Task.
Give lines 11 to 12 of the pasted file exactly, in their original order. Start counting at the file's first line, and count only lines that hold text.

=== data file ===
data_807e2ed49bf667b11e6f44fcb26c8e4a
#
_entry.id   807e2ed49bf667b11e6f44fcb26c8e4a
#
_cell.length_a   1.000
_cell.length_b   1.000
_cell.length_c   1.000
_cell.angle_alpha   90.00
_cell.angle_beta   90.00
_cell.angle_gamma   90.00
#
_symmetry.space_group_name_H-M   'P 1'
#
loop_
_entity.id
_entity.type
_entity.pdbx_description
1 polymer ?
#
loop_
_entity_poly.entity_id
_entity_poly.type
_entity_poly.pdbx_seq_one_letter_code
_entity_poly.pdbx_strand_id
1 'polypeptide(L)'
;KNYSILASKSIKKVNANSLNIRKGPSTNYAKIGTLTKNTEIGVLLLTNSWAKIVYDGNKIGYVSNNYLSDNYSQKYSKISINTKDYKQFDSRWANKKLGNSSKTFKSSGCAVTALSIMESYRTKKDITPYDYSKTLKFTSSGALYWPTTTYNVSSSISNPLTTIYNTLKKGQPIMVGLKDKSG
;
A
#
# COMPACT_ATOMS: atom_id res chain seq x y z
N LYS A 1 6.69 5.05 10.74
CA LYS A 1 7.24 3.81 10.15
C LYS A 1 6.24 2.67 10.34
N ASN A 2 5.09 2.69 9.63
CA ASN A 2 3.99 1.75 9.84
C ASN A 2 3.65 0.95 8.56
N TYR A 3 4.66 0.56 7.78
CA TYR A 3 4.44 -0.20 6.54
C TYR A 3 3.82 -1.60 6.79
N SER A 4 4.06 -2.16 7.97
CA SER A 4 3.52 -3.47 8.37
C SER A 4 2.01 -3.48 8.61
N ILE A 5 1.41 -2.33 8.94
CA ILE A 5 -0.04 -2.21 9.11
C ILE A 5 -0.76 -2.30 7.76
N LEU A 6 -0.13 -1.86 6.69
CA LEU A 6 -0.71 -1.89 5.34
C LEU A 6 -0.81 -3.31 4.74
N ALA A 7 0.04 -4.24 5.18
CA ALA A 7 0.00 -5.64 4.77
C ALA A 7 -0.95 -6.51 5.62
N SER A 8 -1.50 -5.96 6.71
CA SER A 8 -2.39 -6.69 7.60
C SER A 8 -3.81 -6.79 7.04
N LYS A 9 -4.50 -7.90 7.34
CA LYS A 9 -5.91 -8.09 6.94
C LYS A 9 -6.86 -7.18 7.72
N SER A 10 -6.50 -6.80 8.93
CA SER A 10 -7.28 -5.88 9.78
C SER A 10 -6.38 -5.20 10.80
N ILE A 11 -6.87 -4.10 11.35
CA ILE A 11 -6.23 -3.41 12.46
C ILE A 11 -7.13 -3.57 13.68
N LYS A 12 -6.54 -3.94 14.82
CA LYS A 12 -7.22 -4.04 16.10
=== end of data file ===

#
_symmetry.space_group_name_H-M   'P 1'